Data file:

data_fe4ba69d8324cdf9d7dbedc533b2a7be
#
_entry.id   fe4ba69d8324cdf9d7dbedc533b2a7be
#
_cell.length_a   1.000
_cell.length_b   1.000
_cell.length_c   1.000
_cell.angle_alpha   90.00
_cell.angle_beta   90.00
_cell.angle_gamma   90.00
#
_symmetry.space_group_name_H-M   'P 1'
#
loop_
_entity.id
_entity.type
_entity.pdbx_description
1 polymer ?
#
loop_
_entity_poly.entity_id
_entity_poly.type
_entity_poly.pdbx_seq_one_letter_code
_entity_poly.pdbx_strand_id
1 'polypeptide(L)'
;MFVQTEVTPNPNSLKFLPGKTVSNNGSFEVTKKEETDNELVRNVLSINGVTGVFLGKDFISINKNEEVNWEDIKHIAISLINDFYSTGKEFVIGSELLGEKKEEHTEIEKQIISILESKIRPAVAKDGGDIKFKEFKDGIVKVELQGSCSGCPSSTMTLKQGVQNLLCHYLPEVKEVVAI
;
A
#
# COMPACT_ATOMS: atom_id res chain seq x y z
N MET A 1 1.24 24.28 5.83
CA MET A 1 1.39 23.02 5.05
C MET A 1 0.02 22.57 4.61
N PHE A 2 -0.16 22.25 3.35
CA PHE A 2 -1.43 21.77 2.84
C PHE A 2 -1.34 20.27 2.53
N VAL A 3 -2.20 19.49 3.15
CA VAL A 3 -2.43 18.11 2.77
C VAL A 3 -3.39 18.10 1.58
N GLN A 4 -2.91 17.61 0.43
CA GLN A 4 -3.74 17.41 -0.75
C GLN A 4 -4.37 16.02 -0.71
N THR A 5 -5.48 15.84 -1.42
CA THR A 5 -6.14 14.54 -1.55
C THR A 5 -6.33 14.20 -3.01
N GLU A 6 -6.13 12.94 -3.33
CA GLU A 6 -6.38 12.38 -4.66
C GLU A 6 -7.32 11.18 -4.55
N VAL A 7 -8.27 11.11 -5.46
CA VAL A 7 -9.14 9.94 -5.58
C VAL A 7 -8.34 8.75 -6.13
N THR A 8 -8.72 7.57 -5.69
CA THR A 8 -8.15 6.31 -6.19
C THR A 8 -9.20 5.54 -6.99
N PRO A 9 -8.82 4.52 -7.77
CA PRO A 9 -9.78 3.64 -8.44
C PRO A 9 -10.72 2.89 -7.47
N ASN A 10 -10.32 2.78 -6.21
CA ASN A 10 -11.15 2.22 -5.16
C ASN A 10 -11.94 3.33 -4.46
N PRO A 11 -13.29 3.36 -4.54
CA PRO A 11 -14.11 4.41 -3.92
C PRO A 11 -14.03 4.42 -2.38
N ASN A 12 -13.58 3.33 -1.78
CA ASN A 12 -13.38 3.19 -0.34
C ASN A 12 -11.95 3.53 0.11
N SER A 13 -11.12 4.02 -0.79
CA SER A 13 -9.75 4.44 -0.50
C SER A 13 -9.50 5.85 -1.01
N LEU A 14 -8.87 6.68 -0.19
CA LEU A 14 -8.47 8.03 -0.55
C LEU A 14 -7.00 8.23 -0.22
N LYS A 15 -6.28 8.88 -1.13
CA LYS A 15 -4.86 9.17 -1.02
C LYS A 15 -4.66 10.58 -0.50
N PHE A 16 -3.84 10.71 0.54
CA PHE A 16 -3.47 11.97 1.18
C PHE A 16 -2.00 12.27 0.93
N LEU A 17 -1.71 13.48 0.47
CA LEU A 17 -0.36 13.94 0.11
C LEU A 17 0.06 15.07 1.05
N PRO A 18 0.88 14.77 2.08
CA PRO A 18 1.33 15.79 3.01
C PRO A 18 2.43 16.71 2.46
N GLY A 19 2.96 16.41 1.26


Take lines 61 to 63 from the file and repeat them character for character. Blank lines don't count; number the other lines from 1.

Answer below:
N PRO A 11 -13.29 3.36 -4.54
CA PRO A 11 -14.11 4.41 -3.92
C PRO A 11 -14.03 4.42 -2.38